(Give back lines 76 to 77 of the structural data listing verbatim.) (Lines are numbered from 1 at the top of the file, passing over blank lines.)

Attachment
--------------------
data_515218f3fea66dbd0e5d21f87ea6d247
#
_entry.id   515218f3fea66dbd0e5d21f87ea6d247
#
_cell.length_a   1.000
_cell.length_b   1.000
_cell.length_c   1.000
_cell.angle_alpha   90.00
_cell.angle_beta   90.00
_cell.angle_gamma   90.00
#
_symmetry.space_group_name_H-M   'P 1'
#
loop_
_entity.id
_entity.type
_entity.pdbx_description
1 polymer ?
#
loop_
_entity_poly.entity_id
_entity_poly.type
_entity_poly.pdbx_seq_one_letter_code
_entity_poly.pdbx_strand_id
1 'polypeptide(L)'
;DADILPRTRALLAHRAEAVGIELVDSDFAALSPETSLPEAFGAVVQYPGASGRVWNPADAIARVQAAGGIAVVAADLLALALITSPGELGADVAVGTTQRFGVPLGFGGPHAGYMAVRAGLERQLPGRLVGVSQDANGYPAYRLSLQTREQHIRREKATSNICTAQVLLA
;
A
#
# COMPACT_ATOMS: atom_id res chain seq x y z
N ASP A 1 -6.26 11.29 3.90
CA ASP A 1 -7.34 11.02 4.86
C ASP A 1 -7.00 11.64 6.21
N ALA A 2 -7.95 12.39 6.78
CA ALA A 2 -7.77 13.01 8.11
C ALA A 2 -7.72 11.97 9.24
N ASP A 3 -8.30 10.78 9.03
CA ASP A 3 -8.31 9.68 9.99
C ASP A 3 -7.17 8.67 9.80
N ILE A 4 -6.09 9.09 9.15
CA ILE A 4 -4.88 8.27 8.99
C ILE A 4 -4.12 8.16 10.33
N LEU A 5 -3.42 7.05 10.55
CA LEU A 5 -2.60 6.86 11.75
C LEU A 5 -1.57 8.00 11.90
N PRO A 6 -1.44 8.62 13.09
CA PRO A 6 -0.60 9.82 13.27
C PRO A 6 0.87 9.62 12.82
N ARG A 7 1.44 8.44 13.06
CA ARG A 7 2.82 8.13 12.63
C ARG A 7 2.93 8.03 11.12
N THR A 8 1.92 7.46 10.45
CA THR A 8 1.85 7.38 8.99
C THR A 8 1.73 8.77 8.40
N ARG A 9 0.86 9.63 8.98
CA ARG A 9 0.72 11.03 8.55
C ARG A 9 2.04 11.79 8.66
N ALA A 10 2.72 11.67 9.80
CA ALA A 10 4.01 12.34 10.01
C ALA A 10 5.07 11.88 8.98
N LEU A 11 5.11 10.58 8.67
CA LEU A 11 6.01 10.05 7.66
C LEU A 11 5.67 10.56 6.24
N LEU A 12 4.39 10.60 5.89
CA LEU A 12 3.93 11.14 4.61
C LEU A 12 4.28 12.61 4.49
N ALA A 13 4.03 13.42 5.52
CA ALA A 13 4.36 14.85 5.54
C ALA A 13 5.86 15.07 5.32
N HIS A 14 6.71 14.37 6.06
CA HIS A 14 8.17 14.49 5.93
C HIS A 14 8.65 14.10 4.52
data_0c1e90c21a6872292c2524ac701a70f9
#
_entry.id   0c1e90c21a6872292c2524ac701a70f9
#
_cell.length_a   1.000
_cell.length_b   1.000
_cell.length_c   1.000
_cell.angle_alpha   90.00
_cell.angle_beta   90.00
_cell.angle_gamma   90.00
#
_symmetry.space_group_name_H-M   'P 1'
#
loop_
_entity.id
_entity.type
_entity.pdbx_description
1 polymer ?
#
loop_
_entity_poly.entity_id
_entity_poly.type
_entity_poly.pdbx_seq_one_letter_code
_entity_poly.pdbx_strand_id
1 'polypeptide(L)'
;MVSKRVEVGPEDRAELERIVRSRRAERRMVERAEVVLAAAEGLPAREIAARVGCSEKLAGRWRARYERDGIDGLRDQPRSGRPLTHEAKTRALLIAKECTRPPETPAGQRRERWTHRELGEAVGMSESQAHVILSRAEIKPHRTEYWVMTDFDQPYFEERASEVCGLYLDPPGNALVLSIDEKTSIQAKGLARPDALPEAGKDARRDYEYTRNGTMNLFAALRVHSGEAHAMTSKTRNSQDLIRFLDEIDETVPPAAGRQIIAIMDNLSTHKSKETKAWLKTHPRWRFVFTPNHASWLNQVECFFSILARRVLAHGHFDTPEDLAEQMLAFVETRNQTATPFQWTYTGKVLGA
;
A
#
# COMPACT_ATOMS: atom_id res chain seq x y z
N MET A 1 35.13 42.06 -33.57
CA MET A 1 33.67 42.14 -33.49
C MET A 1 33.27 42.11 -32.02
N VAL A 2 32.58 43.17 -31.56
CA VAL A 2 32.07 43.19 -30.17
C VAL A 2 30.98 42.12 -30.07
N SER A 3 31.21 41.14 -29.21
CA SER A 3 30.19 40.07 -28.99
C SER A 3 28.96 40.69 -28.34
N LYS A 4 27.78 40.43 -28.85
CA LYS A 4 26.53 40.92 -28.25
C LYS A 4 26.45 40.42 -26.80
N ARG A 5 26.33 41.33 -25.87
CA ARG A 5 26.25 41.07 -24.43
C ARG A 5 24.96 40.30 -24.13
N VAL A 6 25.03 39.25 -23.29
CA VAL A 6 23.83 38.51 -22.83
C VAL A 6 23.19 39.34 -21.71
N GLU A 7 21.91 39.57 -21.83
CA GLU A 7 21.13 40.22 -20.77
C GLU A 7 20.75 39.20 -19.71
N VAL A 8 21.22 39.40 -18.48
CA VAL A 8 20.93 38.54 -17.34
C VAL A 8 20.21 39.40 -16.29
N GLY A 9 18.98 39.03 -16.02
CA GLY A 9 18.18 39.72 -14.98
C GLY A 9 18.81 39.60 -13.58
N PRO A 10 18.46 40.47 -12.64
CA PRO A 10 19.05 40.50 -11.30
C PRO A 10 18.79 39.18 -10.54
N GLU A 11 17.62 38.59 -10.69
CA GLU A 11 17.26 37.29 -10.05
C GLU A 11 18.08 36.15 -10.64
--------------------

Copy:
#
_cell.length_a   1.000